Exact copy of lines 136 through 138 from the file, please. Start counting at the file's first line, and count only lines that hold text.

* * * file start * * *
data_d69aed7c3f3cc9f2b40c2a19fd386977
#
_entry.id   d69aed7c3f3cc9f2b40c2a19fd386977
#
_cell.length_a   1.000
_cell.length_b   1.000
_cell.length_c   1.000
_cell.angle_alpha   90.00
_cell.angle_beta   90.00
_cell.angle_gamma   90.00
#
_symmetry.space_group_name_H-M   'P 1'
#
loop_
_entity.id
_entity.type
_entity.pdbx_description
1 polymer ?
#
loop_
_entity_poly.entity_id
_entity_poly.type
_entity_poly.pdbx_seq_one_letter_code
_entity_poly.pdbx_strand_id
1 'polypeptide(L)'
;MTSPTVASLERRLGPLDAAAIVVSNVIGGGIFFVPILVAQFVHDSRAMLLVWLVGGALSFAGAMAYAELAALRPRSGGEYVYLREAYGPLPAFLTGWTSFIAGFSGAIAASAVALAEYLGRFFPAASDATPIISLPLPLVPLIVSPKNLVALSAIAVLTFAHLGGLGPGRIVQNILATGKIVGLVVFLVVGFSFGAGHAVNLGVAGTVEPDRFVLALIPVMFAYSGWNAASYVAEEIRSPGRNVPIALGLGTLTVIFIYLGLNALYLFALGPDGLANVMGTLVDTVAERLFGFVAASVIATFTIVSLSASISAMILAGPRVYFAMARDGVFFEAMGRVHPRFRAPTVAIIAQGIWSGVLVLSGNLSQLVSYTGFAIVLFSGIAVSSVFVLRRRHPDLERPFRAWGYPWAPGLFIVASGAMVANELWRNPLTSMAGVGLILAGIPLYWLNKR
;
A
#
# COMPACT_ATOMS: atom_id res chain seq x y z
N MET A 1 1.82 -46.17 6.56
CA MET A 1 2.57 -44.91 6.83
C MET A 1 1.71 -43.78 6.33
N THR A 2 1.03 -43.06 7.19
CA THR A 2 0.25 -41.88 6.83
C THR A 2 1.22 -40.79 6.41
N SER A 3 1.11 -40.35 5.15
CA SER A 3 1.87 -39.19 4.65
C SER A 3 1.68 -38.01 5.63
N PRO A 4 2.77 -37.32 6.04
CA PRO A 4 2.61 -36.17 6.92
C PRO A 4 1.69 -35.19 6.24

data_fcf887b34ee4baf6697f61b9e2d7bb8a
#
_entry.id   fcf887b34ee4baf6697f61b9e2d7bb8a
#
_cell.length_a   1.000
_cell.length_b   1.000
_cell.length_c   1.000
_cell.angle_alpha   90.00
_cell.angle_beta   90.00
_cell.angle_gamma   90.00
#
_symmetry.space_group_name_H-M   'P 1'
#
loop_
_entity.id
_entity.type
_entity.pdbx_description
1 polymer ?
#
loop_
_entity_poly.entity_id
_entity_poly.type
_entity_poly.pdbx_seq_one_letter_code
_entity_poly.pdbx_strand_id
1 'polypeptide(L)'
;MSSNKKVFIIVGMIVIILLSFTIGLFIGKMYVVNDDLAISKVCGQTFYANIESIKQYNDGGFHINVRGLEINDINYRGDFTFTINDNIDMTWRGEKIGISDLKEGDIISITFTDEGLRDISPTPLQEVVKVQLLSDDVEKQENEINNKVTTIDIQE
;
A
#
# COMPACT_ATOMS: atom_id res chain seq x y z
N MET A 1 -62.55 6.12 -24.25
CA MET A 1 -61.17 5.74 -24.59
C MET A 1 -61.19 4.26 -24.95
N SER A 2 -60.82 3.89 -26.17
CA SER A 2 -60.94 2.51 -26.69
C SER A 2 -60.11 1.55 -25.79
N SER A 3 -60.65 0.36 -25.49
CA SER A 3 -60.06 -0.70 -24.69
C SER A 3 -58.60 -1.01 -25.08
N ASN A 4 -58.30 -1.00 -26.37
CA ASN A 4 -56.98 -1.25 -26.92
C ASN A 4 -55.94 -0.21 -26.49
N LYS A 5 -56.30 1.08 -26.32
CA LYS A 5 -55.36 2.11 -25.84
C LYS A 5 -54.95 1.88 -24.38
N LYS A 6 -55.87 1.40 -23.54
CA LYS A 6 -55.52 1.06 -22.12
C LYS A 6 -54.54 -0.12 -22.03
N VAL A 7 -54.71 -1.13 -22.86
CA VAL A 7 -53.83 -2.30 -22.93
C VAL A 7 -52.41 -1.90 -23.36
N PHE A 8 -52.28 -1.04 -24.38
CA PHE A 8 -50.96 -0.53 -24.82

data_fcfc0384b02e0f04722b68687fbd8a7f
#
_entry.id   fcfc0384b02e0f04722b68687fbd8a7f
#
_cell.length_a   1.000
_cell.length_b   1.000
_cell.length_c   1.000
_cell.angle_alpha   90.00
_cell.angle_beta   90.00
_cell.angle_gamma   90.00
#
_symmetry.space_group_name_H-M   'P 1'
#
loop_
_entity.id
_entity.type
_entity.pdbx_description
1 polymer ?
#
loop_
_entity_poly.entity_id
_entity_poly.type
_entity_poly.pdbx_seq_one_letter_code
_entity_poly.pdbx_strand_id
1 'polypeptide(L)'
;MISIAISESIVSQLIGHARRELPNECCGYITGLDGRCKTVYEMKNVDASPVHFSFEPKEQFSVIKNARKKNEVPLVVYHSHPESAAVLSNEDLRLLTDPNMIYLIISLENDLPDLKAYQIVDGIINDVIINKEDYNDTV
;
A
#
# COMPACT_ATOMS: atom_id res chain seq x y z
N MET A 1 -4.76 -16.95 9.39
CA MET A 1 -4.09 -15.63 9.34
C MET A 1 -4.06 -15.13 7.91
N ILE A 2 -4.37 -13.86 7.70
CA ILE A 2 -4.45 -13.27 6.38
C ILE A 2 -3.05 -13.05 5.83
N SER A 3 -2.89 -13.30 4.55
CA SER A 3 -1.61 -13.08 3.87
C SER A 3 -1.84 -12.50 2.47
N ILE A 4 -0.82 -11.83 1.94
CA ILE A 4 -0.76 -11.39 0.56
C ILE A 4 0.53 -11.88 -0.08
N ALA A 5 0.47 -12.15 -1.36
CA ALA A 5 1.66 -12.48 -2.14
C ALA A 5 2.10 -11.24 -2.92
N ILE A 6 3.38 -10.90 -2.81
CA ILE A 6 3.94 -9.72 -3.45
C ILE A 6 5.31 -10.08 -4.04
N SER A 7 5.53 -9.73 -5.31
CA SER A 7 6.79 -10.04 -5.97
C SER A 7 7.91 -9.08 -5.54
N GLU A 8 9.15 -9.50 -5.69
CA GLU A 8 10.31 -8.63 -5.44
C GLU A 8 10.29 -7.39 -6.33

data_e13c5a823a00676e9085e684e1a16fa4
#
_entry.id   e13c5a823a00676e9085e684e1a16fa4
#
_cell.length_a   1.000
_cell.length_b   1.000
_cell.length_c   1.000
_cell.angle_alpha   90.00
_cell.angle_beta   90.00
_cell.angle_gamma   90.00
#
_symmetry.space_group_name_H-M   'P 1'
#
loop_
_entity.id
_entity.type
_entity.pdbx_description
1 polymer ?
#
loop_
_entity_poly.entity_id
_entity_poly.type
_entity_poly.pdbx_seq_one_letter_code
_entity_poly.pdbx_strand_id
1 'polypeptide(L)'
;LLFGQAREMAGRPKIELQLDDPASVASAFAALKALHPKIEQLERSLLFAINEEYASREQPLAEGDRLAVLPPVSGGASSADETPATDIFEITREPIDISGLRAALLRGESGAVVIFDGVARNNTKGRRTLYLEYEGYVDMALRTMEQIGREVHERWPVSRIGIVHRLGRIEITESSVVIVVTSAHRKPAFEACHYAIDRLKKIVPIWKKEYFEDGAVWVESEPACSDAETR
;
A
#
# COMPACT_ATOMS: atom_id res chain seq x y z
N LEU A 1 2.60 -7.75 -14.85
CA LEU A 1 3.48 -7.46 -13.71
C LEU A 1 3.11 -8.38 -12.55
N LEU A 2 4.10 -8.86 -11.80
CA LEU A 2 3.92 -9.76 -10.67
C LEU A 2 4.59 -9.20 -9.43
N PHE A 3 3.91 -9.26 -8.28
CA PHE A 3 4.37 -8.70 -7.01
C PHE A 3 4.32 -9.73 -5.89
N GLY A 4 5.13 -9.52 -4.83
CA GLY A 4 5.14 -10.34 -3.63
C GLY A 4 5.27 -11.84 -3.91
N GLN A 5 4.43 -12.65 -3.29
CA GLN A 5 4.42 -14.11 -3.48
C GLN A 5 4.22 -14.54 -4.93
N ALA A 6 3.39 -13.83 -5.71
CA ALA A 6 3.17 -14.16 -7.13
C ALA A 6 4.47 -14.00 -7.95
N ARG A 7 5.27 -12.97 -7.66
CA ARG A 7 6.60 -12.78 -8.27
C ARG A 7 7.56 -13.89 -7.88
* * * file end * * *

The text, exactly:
CA ILE A 4 -0.76 -11.39 0.56
C ILE A 4 0.53 -11.88 -0.08
N ALA A 5 0.47 -12.15 -1.36